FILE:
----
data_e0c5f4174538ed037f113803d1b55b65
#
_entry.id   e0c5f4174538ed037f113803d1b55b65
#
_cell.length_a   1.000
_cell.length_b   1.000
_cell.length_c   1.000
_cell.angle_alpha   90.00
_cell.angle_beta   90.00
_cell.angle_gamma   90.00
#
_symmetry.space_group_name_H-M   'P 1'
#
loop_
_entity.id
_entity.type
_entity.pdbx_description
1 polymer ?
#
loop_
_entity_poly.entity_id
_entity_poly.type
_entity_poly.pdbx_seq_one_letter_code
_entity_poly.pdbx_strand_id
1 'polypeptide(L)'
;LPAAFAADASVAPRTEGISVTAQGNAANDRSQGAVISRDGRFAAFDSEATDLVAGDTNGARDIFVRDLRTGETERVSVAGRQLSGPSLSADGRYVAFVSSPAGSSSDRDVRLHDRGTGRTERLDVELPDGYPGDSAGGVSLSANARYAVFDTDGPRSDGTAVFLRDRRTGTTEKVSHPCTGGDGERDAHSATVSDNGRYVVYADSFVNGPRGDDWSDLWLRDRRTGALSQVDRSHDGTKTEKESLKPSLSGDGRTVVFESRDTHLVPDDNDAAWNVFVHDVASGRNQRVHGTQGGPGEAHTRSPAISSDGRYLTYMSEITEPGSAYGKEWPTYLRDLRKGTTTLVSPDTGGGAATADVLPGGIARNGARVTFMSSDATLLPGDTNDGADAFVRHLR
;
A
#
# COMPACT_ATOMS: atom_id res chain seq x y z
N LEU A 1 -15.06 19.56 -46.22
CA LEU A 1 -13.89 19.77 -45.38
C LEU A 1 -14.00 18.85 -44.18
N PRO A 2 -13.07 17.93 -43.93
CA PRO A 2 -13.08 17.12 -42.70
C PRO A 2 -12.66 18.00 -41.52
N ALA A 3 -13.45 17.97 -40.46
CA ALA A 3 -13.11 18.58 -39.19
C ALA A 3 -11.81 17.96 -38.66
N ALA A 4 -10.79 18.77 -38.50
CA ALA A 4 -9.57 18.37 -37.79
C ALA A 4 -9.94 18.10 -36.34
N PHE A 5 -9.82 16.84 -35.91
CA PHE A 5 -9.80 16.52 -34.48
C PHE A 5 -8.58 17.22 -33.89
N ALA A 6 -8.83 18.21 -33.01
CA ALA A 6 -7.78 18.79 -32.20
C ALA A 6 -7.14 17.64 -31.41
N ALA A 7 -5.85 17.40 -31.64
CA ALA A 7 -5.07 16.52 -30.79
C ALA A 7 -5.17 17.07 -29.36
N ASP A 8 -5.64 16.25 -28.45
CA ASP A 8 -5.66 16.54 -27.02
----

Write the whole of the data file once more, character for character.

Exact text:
data_e0c5f4174538ed037f113803d1b55b65
#
_entry.id   e0c5f4174538ed037f113803d1b55b65
#
_cell.length_a   1.000
_cell.length_b   1.000
_cell.length_c   1.000
_cell.angle_alpha   90.00
_cell.angle_beta   90.00
_cell.angle_gamma   90.00
#
_symmetry.space_group_name_H-M   'P 1'
#
loop_
_entity.id
_entity.type
_entity.pdbx_description
1 polymer ?
#
loop_
_entity_poly.entity_id
_entity_poly.type
_entity_poly.pdbx_seq_one_letter_code
_entity_poly.pdbx_strand_id
1 'polypeptide(L)'
;LPAAFAADASVAPRTEGISVTAQGNAANDRSQGAVISRDGRFAAFDSEATDLVAGDTNGARDIFVRDLRTGETERVSVAGRQLSGPSLSADGRYVAFVSSPAGSSSDRDVRLHDRGTGRTERLDVELPDGYPGDSAGGVSLSANARYAVFDTDGPRSDGTAVFLRDRRTGTTEKVSHPCTGGDGERDAHSATVSDNGRYVVYADSFVNGPRGDDWSDLWLRDRRTGALSQVDRSHDGTKTEKESLKPSLSGDGRTVVFESRDTHLVPDDNDAAWNVFVHDVASGRNQRVHGTQGGPGEAHTRSPAISSDGRYLTYMSEITEPGSAYGKEWPTYLRDLRKGTTTLVSPDTGGGAATADVLPGGIARNGARVTFMSSDATLLPGDTNDGADAFVRHLR
;
A
#
# COMPACT_ATOMS: atom_id res chain seq x y z
N LEU A 1 -15.06 19.56 -46.22
CA LEU A 1 -13.89 19.77 -45.38
C LEU A 1 -14.00 18.85 -44.18
N PRO A 2 -13.07 17.93 -43.93
CA PRO A 2 -13.08 17.12 -42.70
C PRO A 2 -12.66 18.00 -41.52
N ALA A 3 -13.45 17.97 -40.46
CA ALA A 3 -13.11 18.58 -39.19
C ALA A 3 -11.81 17.96 -38.66
N ALA A 4 -10.79 18.77 -38.50
CA ALA A 4 -9.57 18.37 -37.79
C ALA A 4 -9.94 18.10 -36.34
N PHE A 5 -9.82 16.84 -35.91
CA PHE A 5 -9.80 16.52 -34.48
C PHE A 5 -8.58 17.22 -33.89
N ALA A 6 -8.83 18.21 -33.01
CA ALA A 6 -7.78 18.79 -32.20
C ALA A 6 -7.14 17.64 -31.41
N ALA A 7 -5.85 17.40 -31.64
CA ALA A 7 -5.07 16.52 -30.79
C ALA A 7 -5.17 17.07 -29.36
N ASP A 8 -5.64 16.25 -28.45
CA ASP A 8 -5.66 16.54 -27.02